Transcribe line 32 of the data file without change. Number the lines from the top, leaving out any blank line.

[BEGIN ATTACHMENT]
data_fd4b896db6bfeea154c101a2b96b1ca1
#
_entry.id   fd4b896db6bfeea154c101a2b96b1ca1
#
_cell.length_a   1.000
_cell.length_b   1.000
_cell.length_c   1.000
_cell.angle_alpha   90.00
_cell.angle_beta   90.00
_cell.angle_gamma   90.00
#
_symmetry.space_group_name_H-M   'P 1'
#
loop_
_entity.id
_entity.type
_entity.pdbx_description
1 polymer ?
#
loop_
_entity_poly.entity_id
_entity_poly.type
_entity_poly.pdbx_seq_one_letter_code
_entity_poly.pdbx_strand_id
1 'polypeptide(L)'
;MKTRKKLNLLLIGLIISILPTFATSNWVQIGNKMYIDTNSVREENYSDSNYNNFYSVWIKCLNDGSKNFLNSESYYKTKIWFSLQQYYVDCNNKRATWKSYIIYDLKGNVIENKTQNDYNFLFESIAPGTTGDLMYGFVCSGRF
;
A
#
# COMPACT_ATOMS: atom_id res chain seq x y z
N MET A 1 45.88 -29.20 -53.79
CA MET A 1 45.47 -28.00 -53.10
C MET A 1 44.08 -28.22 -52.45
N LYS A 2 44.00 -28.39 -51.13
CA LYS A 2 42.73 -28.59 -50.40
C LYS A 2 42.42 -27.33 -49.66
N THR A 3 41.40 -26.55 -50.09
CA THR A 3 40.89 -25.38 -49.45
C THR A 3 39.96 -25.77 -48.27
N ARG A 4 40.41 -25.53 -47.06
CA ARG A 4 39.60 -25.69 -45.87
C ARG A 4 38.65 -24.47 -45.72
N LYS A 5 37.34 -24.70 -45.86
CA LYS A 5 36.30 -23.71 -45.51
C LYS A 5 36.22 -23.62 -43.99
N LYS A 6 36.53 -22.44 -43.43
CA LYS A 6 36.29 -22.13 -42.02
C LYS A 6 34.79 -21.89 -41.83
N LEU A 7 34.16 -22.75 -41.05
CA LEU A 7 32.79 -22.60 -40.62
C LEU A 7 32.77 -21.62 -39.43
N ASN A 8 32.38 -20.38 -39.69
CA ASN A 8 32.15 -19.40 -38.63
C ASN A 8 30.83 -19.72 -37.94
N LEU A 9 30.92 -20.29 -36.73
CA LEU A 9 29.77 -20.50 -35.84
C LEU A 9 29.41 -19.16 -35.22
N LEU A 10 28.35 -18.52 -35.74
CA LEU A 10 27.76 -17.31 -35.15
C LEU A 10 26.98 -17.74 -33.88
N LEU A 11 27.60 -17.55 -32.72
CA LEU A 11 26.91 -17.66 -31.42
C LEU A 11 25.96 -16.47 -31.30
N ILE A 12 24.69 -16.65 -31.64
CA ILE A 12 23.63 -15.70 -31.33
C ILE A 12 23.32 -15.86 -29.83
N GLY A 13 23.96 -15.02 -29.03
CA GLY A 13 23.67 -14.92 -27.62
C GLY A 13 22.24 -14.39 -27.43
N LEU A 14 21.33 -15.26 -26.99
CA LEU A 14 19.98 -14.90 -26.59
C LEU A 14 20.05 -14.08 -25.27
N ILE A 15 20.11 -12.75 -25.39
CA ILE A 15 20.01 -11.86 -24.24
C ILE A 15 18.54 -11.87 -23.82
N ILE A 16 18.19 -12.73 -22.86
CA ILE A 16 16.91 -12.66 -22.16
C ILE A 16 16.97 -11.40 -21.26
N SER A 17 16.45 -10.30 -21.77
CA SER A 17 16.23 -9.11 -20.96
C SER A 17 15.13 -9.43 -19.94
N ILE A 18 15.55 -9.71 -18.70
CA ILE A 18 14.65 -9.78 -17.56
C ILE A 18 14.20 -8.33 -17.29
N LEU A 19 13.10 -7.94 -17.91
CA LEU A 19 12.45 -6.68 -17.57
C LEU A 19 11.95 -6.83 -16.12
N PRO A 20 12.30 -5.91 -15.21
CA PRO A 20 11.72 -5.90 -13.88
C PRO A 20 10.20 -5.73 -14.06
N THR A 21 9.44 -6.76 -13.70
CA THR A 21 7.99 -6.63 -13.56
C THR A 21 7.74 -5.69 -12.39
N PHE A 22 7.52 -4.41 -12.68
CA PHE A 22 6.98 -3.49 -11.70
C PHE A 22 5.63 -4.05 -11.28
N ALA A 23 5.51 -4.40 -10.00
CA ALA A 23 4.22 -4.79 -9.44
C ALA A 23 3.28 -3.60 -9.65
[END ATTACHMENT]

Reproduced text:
CA MET A 1 45.47 -28.00 -53.10